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A Salute To Bob Simon And David Carr Share This on LinkedIn   Share This on Google   Tweet This   Forward This

13 February 2015

It's been a tough week in the newsroom. Losing Bob Simon two days ago and David Carr last night. They were both uncommonly bright and candid reporters. And inspirations in an age that would replace the simple but difficult task of reporting the news with the adolescent stuff that makes metrics merry.

Simon's advice to news reporters at the 2010 Emmy awards ceremony has been widely quoted but we're clipping it out to put it here in our own little scrapbook of things not to be forgotten:

There are not two sides to every story. There were not two sides to the stories in Sarajevo or Rwanda.

Whenever someone calls you by your first name when you're interviewing them, as in "let me tell you what really happened Morley," chances are he's lying. Honest subjects addressed him as "Safer." If you want to make sure you're not being lied to, do what I've done over the last two and a half years, do animal stories.

Carr, the ex-addict who covered himself as candidly as the clowns across the table from him, certainly appreciated the efficiencies of modern journalism:

We are entering a golden age of journalism. I do think there has been horrible frictional costs, but I think when we look back at what has happened, I look at my backpack that is sitting here and it contains more journalistic firepower than the entire newsroom that I walked into 30 to 40 years ago. It's connected to the cloud, I can make digital recordings of everything that I do, I can check in real time if someone is telling me the truth, I have a still camera that takes video that I can upload quickly and seamlessly.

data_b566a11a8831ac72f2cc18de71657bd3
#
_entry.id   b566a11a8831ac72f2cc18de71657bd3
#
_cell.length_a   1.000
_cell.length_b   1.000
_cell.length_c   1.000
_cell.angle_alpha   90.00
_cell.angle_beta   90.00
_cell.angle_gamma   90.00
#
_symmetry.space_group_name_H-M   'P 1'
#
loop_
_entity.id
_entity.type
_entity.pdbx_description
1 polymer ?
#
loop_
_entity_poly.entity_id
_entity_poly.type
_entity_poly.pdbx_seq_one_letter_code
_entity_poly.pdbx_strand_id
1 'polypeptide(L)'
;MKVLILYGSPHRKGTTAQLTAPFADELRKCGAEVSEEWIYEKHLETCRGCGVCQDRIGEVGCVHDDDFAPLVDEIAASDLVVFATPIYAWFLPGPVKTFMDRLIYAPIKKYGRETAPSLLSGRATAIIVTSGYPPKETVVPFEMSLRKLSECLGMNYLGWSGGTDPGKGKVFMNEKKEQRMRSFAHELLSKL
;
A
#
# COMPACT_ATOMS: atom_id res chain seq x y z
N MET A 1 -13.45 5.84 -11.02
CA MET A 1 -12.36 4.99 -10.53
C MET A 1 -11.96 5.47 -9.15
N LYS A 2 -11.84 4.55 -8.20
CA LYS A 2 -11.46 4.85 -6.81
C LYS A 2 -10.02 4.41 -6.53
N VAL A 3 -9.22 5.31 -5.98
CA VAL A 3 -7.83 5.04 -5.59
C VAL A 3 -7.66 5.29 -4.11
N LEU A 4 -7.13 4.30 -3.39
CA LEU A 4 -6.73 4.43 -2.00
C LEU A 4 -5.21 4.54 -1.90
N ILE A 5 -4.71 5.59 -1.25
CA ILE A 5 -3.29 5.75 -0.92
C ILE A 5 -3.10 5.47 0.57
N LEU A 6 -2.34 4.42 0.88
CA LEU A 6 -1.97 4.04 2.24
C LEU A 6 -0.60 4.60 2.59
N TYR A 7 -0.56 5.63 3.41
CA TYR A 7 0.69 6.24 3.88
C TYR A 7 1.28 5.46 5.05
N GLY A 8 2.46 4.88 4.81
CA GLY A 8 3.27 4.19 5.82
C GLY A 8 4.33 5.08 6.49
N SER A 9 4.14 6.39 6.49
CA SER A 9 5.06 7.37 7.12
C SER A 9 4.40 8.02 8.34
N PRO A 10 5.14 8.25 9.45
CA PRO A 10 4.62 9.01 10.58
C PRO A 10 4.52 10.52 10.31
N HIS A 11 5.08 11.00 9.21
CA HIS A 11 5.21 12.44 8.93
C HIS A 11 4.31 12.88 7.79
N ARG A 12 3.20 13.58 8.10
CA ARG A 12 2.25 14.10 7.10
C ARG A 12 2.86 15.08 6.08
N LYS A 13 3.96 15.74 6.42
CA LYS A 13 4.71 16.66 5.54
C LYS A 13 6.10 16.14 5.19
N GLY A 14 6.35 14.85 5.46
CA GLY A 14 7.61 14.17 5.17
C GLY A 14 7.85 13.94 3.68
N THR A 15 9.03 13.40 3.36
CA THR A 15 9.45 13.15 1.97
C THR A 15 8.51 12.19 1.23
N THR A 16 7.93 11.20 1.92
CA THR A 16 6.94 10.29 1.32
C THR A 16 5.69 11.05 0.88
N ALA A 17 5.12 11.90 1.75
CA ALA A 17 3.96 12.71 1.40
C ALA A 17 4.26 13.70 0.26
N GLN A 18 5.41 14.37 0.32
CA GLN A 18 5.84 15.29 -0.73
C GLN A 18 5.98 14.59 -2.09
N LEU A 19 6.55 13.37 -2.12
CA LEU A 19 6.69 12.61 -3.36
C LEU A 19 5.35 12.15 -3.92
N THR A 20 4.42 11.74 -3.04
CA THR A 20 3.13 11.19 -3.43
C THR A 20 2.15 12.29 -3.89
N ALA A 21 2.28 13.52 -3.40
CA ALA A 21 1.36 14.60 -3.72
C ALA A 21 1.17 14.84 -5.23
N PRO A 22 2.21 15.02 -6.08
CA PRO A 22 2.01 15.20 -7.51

But he also expressed an appreciation for the job that only slightly veiled its obligations:

Being a journalist, I never feel bad talking to journalism students because it's a grand, grand caper. You get to leave, go talk to strangers, ask them anything, come back, type up their stories, edit the tape. That's not gonna retire your loans as quickly as it should and it's not going to turn you into a person who's worried about what kind of car they should buy, but that's kind of as it should be. I mean, it beats working.

No one is really up to the impossible task of telling someone else's story. But it's enough to make an honest effort, communicating some spark of truth to your reader -- even if you never quite feel as if you've done the subject justice.

As he wrote at the end of his memoir The Night of the Gun:

I now inhabit a life I don't deserve but we all walk this earth feeling we are frauds. The trick is to be grateful and hope the caper doesn't end any time soon.

It ended too soon for both Simon and Carr. But we'll remain grateful to them for what they managed to do. And that they took a moment or two to explain how to do it the right way.

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